It was unseasonably cold on the first night of Passover back in 1979. Snow had fallen the day before and melted into slush puddles that made walking unpleasant. The evening prayers had ended, and everyone was hurrying home to finally begin the Seder.
Not the Rebbe. Before returning to his home to make the Seder with his wife, Rebbetzin Chaya Moussia, the Rebbe took an hour-long detour, visiting several large Seders in Chabad yeshivah dormitories. Among them was one for young women celebrating what may have been their first Seder ever, and another for children and teenagers from Iran: several weeks earlier, after the Islamic Revolution, more than a thousand Jewish girls and boys had been airlifted out of the country at the Rebbe’s behest—a stunning rescue operation conducted by the late Rabbi Jacob J. Hecht—and settled into homes in the community.
I was part of a small entourage that accompanied the Rebbe on those Seder-night rounds. I observed the Rebbe as he walked through the snowy streets, cold slush penetrating his shoes. The joy he took in visiting the students at their Seder tables, it seemed, eclipsed any discomfort he may have felt. To the Rebbe, Zman Cheirutenu, the Festival of Our Freedom, was a time flush with the power to make us—individuals and the Jewish collective—soar to a higher realm.
As far as the Rebbe was concerned, the matzah, maror, and four cups of wine were more than symbols of an ancient story. They were the very means by which we connect—to G-d, but also to each other. Earlier that day, the Rebbe had asked Rabbi Hecht, who had organized the Seder for the young Iranian escapees, for some of the maror that they would be eating. He wanted to partake of their bitter herbs, to feel their suffering.
Each year, during the weeks leading up to the Passover holiday, the Rebbe wrote a public letter, addressed “To the Sons and Daughters of Our People Israel, Everywhere.” In these letters, the Rebbe wrote often, with great pathos, about the “fifth child,” the one who does not show up to the Seder table. Who would look out for those children, adrift in a world far from the family?
Even before the advent of Chabad Houses, the Rebbe’s efforts to find these “sons and daughters” who had fallen off the radar are the stuff of legends. In the 1970s, Chabad Houses began sprouting up; the table extensions came out and the guests came in.
Around the same time, young Jews in search of meaning began making their way to Chabad’s adult men’s and women’s yeshivahs, among them young Jews who returned disenchanted from ashrams in India, spent by the countercultural movement, and Russian Jews who made it out of the Soviet Union for their first taste of freedom.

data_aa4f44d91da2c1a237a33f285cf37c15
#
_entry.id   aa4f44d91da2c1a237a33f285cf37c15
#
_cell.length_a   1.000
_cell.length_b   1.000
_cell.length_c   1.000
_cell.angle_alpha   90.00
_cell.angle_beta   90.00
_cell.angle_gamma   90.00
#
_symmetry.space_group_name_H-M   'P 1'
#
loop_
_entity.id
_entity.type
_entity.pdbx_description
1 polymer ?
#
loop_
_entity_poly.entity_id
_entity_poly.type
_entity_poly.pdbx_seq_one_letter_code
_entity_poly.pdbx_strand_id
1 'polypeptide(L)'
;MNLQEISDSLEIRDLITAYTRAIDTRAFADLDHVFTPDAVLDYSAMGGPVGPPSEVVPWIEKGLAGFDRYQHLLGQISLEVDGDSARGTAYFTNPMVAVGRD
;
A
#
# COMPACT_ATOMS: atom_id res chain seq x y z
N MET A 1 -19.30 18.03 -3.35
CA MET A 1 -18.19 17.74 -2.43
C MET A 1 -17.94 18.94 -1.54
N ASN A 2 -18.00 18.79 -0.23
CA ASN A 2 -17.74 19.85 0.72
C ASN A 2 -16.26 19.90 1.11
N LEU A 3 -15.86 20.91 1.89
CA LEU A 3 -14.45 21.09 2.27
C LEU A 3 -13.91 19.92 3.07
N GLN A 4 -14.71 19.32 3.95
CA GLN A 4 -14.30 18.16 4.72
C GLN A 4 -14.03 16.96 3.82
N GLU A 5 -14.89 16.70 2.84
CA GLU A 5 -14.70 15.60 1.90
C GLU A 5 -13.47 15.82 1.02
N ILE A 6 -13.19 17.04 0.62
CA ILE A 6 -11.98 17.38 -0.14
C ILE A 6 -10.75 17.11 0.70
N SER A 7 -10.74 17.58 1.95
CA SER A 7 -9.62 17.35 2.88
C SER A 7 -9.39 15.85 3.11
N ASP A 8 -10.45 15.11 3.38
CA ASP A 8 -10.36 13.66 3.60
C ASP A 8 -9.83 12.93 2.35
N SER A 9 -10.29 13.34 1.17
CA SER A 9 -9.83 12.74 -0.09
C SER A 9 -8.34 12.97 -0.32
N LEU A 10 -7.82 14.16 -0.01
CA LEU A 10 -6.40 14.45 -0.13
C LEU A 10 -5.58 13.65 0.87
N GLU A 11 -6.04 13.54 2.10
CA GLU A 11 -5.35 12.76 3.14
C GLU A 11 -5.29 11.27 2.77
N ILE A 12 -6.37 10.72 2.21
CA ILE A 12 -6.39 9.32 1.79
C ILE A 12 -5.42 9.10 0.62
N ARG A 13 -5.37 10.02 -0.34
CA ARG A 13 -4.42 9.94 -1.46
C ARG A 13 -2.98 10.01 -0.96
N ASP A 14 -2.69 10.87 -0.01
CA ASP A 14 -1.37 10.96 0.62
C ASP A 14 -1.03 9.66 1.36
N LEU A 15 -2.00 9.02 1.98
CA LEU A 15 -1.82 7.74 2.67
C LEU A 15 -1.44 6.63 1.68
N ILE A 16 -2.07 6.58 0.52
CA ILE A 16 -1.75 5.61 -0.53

That night in 1979 was truly different from all others. The Rebbe visited the boys’ yeshivah, the women’s yeshivah, the Seder for Russian Jews, and the Seders of the recently arrived Iranians. At each place, he patiently took the time to note details, to see that everyone had what they needed. At each, he spoke to the students for a few minutes, and blessed them.
The Rebbe and Rebbetzin did not have children of their own. As I observed the Rebbe on that Seder night, I saw the love of a parent who longs for his children, and I understood. These were the Rebbe’s sons and daughters, and he, like a father, beamed with joy to finally see them at his Seder table.
This article appeared in the Lubavitch International Magazine – Spring 2021 issue. To subscribe and gain access to previous magazines please click here.
Yosef Mordechai Gati
March 19, 2021
The Rebbes Vision is Todays Reality
May we all continue to feel and share the commitment that all Lubavitchers
have for The Rebbe which has no limit
Yosef Mordechai Gati
March 20, 2021
Too often when PESACH COMES AROUND, WE, THE HOUSEWIVES, ARE SO BUSY CLEANING, SCRUBBING, PACKING AWAY CHOMETZ AND UNPACKING THE ANNUAL LOVELY PESACH DISHES ETC, AND HURRYING BACK AND FORTH GRUMBLING AT THE LACK OF THIS OR THAT ITEM, AND WONDERING HOW EVERYTHING WILL BE SPICK AND SPAN, AND ALL THE GERICHTEN JUST SO FOR THE TWO SEDER NIGHTS AND THEREAFTER. OY VOY, WE SAY, WHAT A JOB TO DO ALL THIS. BUT, HAVE WE STOPPED FOR ONE MINUTE TO THINK OF THOSE BROTHERS AND SISTERS WHO HAVE NO WHERE TO GO; WHO HAVENT MONEY TO BUY MATZO LET ALONE GERICHTEN. LET US ALL ENJOY OUR FREEDOM FROM THE LACK OF A GOOD LIFE. BUT, THERE ARE THOSE WHO DO NOT HAVE THE PESACH SPECIALITIES OR A WARM LOVING JEWISH HOME. LETS THINK OF THOSE POOR JEWS WHO HAVE LOST THEIR JEWISH IDENTITY.
LETS TRY AND BRING THEM BACK TO THEIR ORIGIN.
WHAT AN AMAZING LIFE OF TRUE TZADIKIM. THEIR LIVES CAN ONLY INSPIRE ONE TO TRY AND BECOME MORE CARING FOR THOSE LOST SOULS OVER PESACH. WE CANT ALL ASPIRE TO SUCH A HIGH LEVEL, BUT TRY AND FIND JUST ONE PERSON WHO HAS NOWHERE TO SPEND A TRUE YIDDISHE PESACH.
THERE ARE YOUNG AND OLD WHO LONG FOR A FAMILY ATMOSPHERE. JUST TRY AND REMEMBER ONE PERSON….AND THAT IS A MITZVAH.